>> brain was computed entirely through the VR's physics, UDA would apply and
>> you would get the VR's physics simulation's indeterminacy (no longer a
>> simulation, but something existing on its own in the UD*), otherwise, the
>> brain's implementation depends on the indeterminacy present at the upper
>> layer and not of the VR's physics simulation. This is a subtle point, but
>> there would be a difference in measure and experience between simulating
>> the brain from a digital physics simulation and external to it. In our
>> world, we have the very high confidence belief that our brains are made of
>> matter and thus implemented at the same level as our reality. In a VR, we
>> may assume the implementation of our brains as external to the VR's physics
>> - experienced reality being different from mind's body (brain) reality.
> Umm, this looks like you are making a difference between a situation
> where your P.o.V. os "stuck" 'in one's head" and a P.o.V. where it is free
> to move about. Have you ever played a MMORPG game? These two situations are
> just a matter of the programs parameters... Again, what makes the virtual
> reality "virtual"? I claim that it is only because there is some other
> point of view or stance that is taken as "real" such that the virtual
> version is has fewer detail and degrees of freedom. If a sufficiently
> powerful computer can generate a simulation of a physical world, why can it
> not simulate brains in it as well? Some people think that minds are just
> "something that the brain does", so why not have a single program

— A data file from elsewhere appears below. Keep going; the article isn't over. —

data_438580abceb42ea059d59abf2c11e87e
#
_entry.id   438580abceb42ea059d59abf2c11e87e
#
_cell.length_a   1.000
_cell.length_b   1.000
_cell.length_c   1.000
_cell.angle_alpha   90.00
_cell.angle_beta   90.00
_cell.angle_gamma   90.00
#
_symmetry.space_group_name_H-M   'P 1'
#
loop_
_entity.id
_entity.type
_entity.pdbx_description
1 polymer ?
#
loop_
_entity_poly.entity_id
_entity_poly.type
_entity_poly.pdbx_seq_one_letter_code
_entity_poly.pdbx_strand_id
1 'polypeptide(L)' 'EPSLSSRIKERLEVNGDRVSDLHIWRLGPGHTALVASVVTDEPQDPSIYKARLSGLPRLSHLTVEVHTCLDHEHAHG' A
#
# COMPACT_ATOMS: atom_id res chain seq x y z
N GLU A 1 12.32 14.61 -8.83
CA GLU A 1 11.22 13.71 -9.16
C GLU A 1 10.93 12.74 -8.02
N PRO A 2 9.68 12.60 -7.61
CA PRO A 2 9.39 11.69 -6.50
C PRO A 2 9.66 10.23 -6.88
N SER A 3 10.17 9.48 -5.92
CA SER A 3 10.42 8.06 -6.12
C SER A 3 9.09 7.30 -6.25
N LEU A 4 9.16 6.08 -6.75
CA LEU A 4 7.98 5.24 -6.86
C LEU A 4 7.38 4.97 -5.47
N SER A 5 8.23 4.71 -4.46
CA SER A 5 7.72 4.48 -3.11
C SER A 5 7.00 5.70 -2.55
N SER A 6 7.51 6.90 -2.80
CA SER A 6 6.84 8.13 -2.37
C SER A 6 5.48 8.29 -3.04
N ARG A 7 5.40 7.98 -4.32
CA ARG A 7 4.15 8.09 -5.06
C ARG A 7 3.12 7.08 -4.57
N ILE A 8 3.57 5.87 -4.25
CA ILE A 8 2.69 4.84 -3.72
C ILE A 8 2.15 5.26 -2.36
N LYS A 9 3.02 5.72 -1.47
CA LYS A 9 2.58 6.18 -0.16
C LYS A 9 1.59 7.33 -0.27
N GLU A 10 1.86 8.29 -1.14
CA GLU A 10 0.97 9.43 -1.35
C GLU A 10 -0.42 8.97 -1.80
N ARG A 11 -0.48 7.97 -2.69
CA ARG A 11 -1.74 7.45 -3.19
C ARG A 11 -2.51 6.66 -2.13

> generating all of it - brains and minds included?
> My problem is that I fail to see how the UD and indeterminacy given
> copy and paste operations is involved in this question.
> Copy and paste operation are there to illustrate indeterminacy... The
indetermincay given the UD exists, is always there, at each step, you can
branch in one (infinity) of the infinity of computations that are below
your substitution level that diverge. Your next moment is indeterminate in
that sense, without involving copy/paste... Exactly the same thing as in
the multiple world interpretation settings.
> The point is that if we are considering brains-in-vasts problems we need
>>> to also consider the "other minds" problems. We should not be analyzing
>>> this from a strict one person situation. You and I have different
>>> experiences up to and including the "something that is like being
>>> Stephen" as different from "something that is like to being ACW". If we
>>> where internally identical minds then why would be even be having this
>>> conversation? We would literally "know" each others thought by merely
>>> having them. This is why I argue that plural shared 1p is a weakness in
>>> COMP. We have to have disjointness at least.
>> We have different mind-states thus we have different experiences. I'm not
>> entirely sure why would we share a mind if we didn't share a brain - it
>> doesn't make much sense to me.
> What is the relation between mind states and brain states in your
> opinion? I believe that we cannot have minds without brains, but I also
> believe that minds and brains are not "modular" in the complete sense,
> because it it where then we would literally share mind states via
> functional equivalence without sharing brains. There is something
> "integral" about a mind...